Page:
So how do we teach how it is that we got here, from both the physical and biological perspectives? The short answer is: we don't. And we don't pretend to have an answer for that either. What we *can* do as educators is admit to our students that there are several theories regarding how existence came to be and how we are where we are today. In that context, a teacher absolutely *CAN* discuss his/her personal beliefs on the subject, including if he/she believes in intelligent design (as a matter of fact, every teacher I had in a science class who did discuss his/her personal beliefs admitted that they *did* believe in creationism). If the opportunity arose in the classroom, I would certainly admit that I believe that there is a created structure to the universe that was put in place by God.
Here is the root of my personal problem with "intelligent design" in the classroom. It's not really about the theory at all, because I am a creationist. But it's how it has come to be used and pursued in many jurisdictions across the country. Instead of being something to be promoted as a legitimate theory in opposition of evolution for the students to consider, it has become a weapon to be wielded against those whose beliefs deviate from that of the Judeo-Christian mindset. All too often, the battles fought in our school systems are not about giving our students the best education possible, but rather they are about coming to possess a power over those students. As a Christian, I believe that using "intelligent design" in this context can do nothing other than corrupt unto self-destruction the testimony we are called to have of Christ. Having power over others - in the slightest bit - is not what we are called to do as ambassadors of Christ in this world. So I think in some ways how intelligent design is used has become something of a trap that diminishes us and our mission here.
We are here to convince those outside of Christ by virtue of our character and our humility. Lacking the desire for temporal power is something that markedly separates us from the rest of the world. Having that kind of peace without feeling we must possess power to keep it is something that all too many people in this world are craving in their own lives.
That is why I am suspicious of the promotion of "intelligent design" in our classrooms. Not because I disagree with the theory (as I've said, I do believe in creationism). But far more so, I fear what can and has been done with this theory in the name of God, but in reality has been for the glory of mere men.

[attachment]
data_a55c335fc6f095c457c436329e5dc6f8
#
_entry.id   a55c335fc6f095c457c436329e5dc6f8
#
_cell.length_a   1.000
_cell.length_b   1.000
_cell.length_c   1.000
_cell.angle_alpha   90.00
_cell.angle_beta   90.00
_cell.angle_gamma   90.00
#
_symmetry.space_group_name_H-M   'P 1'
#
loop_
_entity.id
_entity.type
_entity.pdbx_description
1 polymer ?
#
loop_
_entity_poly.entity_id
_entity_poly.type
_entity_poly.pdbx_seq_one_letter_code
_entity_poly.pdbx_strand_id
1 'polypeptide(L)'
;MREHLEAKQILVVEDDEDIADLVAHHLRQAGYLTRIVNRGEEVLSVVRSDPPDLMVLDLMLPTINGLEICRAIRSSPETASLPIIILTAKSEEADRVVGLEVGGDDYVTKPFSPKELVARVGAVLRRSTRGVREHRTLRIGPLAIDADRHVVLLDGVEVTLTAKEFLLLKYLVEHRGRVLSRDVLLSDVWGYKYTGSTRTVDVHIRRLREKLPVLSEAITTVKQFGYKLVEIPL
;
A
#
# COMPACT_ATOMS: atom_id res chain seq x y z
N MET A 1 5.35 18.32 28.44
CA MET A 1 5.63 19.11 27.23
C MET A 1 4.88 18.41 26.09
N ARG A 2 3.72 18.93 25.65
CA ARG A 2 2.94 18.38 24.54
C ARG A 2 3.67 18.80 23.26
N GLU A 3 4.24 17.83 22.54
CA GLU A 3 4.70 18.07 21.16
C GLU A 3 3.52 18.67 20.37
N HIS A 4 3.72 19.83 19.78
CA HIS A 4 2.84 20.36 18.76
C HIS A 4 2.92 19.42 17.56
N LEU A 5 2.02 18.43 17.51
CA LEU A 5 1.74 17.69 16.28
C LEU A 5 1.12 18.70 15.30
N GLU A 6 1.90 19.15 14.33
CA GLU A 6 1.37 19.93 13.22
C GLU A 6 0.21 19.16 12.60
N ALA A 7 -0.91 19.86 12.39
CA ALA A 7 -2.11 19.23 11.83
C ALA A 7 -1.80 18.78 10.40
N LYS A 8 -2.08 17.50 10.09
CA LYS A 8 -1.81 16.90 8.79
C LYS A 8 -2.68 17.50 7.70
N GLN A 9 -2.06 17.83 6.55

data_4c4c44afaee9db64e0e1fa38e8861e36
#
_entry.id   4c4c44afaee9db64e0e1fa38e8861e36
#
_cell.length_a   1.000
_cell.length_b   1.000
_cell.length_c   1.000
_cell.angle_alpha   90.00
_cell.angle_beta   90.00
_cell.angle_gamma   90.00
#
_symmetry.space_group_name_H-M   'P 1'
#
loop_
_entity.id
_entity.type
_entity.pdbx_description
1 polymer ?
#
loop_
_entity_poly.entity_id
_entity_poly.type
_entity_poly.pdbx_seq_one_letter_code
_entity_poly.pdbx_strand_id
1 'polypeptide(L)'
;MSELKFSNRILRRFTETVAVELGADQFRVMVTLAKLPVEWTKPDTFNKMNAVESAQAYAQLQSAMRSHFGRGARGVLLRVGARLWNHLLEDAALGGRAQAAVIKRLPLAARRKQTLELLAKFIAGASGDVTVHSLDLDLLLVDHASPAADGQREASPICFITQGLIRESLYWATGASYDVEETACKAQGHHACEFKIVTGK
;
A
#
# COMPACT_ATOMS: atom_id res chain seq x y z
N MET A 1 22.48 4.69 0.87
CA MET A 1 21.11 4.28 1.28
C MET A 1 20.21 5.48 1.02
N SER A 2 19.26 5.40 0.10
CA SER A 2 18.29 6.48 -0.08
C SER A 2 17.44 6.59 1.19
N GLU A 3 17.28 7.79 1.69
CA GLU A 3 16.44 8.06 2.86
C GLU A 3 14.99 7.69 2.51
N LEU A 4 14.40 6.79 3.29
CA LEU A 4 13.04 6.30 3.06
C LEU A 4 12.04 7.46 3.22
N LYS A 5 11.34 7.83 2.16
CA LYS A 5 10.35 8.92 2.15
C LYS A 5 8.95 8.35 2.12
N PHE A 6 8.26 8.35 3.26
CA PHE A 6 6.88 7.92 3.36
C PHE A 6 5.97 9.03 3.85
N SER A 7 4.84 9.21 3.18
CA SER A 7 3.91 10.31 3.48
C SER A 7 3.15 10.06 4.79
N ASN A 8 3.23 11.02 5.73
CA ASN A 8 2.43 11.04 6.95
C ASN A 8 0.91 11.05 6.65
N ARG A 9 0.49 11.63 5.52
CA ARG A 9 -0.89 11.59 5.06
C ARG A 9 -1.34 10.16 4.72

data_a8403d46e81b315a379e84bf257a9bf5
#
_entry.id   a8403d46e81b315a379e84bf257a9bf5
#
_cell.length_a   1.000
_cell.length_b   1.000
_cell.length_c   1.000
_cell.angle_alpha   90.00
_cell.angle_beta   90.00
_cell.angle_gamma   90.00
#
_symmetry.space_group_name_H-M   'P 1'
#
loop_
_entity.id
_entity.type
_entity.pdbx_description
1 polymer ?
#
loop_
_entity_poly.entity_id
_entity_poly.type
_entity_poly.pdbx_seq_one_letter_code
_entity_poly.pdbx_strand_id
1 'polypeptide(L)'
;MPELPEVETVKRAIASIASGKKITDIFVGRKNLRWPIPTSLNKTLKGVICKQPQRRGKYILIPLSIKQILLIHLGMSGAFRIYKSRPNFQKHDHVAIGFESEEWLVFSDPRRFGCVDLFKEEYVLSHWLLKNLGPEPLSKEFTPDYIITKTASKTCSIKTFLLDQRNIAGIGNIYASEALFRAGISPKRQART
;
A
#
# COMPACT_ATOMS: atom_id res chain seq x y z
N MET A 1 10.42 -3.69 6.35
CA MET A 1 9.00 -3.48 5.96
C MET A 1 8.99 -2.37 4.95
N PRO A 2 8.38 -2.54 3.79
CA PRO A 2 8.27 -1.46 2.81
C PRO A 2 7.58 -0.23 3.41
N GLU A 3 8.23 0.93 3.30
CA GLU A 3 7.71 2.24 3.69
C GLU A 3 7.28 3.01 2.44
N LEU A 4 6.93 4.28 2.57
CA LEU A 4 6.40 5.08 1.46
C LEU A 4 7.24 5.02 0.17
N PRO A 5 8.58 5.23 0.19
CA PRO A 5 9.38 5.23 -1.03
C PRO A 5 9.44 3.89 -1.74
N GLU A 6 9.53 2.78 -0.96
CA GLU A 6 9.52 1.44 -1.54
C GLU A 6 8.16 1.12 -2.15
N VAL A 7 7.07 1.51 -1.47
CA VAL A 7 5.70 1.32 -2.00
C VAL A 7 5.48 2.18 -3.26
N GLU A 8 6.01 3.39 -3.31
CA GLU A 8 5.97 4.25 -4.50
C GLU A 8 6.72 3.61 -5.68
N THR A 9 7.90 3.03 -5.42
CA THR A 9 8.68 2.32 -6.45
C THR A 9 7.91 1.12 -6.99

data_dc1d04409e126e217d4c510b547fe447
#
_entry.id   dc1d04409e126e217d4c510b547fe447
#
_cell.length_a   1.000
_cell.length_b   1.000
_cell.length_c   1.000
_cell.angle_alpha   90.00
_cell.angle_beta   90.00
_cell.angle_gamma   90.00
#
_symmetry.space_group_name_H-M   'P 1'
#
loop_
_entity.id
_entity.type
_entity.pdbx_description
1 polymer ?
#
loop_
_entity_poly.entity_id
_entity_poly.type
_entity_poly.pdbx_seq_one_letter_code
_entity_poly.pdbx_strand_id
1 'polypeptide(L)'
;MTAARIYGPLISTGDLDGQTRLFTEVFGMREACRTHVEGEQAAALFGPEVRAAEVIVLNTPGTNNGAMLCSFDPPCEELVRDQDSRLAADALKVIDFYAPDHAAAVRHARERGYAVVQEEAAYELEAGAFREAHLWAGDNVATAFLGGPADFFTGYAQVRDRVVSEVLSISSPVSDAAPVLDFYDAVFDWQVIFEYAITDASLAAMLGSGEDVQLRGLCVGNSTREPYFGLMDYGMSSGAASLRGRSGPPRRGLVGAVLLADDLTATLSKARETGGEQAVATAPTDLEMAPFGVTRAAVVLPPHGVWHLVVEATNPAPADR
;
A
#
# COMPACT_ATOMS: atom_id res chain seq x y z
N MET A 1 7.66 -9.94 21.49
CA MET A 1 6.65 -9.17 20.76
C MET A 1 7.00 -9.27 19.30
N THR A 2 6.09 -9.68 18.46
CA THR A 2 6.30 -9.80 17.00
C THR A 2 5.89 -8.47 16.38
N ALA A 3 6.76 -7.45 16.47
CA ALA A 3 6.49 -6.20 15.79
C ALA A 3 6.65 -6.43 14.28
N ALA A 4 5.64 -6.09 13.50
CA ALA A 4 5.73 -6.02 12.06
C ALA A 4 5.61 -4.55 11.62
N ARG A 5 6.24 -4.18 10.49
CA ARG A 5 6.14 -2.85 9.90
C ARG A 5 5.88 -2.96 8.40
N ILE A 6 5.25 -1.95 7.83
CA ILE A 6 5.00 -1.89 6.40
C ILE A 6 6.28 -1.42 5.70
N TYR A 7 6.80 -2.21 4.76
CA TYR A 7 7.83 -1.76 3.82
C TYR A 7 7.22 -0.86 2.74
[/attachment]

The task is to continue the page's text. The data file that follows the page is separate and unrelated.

This is something I've thought long and hard about, in the event that were to I win election to school board. I can not be a board member and proclaim that my beliefs in creationism are something that must be adhered to by the students of Rockingham County without question, because that would just be me serving my own interests. But I can be a presence on the board suggesting that in teaching science, if we absolutely must discuss the origins of existence then we *should* present "intelligent design" as as theory as viable as evolution.
It's complicated, I know. And what I've shared with you probably isn't half of my complete thoughts on the subect. In coming to my conclusions I really have sought to honor God and present Him as best I can possibly witness for Him to a very secular world.
But in a nutshell: it would be best not to speculate on how we got here, because we can't go back and observe how that came to be. Science can only show us how to observe the here and now. If discusson compels it, intelligent design should be presented but we also must accept that evolution can and will be presented also. We can admit to what we believe in regarding the subject but it's not given to us to compel our students to believe likewise. Rather we should do what we can to encourage them to come to their own beliefs on the subject... even if the answers for those questions can only be found in spirituality. And if we are to present intelligent design in the classroom, we - and I mean the Christians who would be given such authority - must resist the temptation to use it according to our will and understanding, rather than God's.